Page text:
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- From: Anthony Scott-Hodgetts <email@example.com>
- To: Peter Murray-Rust <firstname.lastname@example.org>
- Date: Wed, 19 Aug 1998 14:48:15
On the subject of tools proving the XML concept, you may be interested
(assuming you don't already know...) that the recently released Early
Access Release 2 of Javasoft's JavaHelp API is based firmly upon (DTD-less)
For what it's worth, I'm very optimistic about the future of XMl. I'm
involved in creating a Java product which uses XML as its data
storage/interchange "format", and we have a fairly pragmatic approach -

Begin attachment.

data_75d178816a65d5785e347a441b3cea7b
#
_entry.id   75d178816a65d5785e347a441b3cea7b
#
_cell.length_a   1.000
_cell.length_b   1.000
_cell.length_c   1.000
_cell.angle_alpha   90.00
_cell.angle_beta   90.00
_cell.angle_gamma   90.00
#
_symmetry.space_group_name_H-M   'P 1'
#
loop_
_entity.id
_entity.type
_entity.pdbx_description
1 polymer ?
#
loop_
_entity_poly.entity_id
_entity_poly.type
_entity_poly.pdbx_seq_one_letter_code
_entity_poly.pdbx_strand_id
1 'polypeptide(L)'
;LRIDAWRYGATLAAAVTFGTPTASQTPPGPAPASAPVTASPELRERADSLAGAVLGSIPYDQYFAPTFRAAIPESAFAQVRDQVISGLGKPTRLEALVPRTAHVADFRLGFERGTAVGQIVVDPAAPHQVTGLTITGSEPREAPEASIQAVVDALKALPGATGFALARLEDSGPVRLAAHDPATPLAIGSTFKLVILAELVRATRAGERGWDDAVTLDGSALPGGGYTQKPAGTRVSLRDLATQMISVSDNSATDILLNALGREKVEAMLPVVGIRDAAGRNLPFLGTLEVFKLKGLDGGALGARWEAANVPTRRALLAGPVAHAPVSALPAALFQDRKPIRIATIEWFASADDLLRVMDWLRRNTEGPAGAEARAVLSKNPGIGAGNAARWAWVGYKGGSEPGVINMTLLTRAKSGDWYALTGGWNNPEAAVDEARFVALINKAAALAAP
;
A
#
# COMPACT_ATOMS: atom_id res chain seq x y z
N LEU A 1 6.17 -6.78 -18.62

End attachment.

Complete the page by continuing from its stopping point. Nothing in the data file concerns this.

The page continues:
keep a good eye on emerging ideas/specs/standards, whilst building
applications based on either DTD-less or single-DTD documents. I suspect
that many of the next wave of XML-enabled applications will be similarly
focussed. After that - well, we'll see...
So, from the sidelines - we wish you well.
At 10:56 19/08/98, Peter Murray-Rust wrote:
>I have great sympathy with this. There is no doubt that multiple
>independent variant semi-conforming parallel semi-implementations of all
>these specs would kill XML. In practice I think we have to:
> - have implementations of XML that are either FEW or completely
>interchangeable. The latter is critically dependent on public activity and
>involves APIs, freeware, portable s/w (i.e. not platform-specific),
>examples and tutorials.
> - develop in a modular fashion, use layering, develop APIs.
> - do nothing that isn't necessary.
> - get some simple tools out to prove the XML concept. Editing and browsing
>are clearly key.
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